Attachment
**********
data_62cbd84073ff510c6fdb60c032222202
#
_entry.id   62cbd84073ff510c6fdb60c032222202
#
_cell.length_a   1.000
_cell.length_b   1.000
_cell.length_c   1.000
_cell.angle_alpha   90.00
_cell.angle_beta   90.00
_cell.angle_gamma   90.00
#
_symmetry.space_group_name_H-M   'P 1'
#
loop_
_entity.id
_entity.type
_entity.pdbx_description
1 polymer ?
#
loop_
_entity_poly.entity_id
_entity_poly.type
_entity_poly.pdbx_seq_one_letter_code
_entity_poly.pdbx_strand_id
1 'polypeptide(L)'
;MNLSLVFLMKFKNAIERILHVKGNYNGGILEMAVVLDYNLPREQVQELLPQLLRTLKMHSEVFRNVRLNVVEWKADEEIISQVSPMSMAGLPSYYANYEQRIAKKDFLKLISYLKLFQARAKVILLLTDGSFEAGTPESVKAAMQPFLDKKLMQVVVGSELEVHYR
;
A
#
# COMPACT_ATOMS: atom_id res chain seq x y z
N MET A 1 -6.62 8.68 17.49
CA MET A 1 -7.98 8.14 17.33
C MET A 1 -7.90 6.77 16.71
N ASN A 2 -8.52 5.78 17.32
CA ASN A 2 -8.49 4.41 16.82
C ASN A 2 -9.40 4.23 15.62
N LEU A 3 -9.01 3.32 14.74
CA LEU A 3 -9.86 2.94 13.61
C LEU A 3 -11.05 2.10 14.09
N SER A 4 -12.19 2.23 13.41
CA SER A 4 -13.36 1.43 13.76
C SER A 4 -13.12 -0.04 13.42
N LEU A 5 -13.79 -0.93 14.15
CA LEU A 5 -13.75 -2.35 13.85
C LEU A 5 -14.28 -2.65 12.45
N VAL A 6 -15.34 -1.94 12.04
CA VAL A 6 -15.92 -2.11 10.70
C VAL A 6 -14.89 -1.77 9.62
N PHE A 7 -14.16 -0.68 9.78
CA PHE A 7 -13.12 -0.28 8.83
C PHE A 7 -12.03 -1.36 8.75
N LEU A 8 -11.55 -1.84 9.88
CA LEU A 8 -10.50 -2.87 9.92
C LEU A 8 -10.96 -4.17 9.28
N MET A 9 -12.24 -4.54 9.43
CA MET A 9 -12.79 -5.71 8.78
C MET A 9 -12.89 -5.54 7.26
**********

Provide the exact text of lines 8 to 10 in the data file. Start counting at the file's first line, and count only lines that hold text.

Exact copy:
_cell.angle_alpha   90.00
_cell.angle_beta   90.00
_cell.angle_gamma   90.00